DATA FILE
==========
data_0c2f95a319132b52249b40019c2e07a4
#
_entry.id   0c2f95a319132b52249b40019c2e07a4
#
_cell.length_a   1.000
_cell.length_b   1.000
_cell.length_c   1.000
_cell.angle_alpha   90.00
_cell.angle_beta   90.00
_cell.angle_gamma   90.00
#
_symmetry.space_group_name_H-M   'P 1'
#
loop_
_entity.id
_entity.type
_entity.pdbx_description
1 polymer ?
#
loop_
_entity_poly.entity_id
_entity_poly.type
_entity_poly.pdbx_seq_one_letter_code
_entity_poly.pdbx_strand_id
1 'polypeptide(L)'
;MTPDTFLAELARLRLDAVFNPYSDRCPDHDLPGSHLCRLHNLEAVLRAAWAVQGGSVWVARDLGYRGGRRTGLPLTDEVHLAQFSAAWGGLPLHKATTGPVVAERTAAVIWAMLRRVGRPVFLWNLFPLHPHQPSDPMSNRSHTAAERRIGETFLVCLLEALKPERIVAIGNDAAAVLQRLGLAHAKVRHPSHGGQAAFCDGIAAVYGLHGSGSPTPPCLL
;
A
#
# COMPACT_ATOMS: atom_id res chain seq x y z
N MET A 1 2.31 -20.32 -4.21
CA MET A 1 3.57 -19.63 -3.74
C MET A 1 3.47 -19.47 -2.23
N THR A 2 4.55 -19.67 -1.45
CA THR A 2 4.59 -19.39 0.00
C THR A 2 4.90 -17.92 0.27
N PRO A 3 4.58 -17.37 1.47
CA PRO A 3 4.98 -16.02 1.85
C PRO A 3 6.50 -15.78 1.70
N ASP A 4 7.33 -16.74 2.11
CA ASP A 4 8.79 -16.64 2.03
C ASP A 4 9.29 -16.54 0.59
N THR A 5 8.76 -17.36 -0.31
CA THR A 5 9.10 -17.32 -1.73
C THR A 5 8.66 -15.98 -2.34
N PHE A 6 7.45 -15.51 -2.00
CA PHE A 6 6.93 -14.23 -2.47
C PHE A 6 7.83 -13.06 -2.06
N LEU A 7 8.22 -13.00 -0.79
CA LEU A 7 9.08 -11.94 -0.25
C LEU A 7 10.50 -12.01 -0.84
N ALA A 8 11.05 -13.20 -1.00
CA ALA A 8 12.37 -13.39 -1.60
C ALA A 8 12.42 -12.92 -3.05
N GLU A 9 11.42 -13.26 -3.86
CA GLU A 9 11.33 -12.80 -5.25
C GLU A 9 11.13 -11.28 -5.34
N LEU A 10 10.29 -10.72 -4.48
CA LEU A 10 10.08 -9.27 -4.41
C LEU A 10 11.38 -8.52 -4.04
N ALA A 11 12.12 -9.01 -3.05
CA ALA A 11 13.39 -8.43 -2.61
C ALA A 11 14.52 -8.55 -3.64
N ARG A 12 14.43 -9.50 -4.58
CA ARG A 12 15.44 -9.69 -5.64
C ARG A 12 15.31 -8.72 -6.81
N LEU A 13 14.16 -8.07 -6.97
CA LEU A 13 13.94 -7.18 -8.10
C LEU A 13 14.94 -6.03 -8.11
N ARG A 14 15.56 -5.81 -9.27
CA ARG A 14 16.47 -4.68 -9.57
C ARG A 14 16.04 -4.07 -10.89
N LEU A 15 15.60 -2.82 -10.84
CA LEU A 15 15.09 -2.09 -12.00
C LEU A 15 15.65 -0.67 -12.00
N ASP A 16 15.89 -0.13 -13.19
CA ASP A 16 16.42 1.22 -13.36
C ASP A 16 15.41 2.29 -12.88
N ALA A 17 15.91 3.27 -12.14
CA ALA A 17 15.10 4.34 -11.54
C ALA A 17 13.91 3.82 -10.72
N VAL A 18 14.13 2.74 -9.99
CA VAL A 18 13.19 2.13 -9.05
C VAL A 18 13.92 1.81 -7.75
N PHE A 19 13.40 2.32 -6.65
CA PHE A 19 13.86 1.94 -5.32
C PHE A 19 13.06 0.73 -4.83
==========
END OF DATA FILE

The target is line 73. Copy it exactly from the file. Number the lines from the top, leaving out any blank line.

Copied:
N LEU A 15 15.60 -2.82 -10.84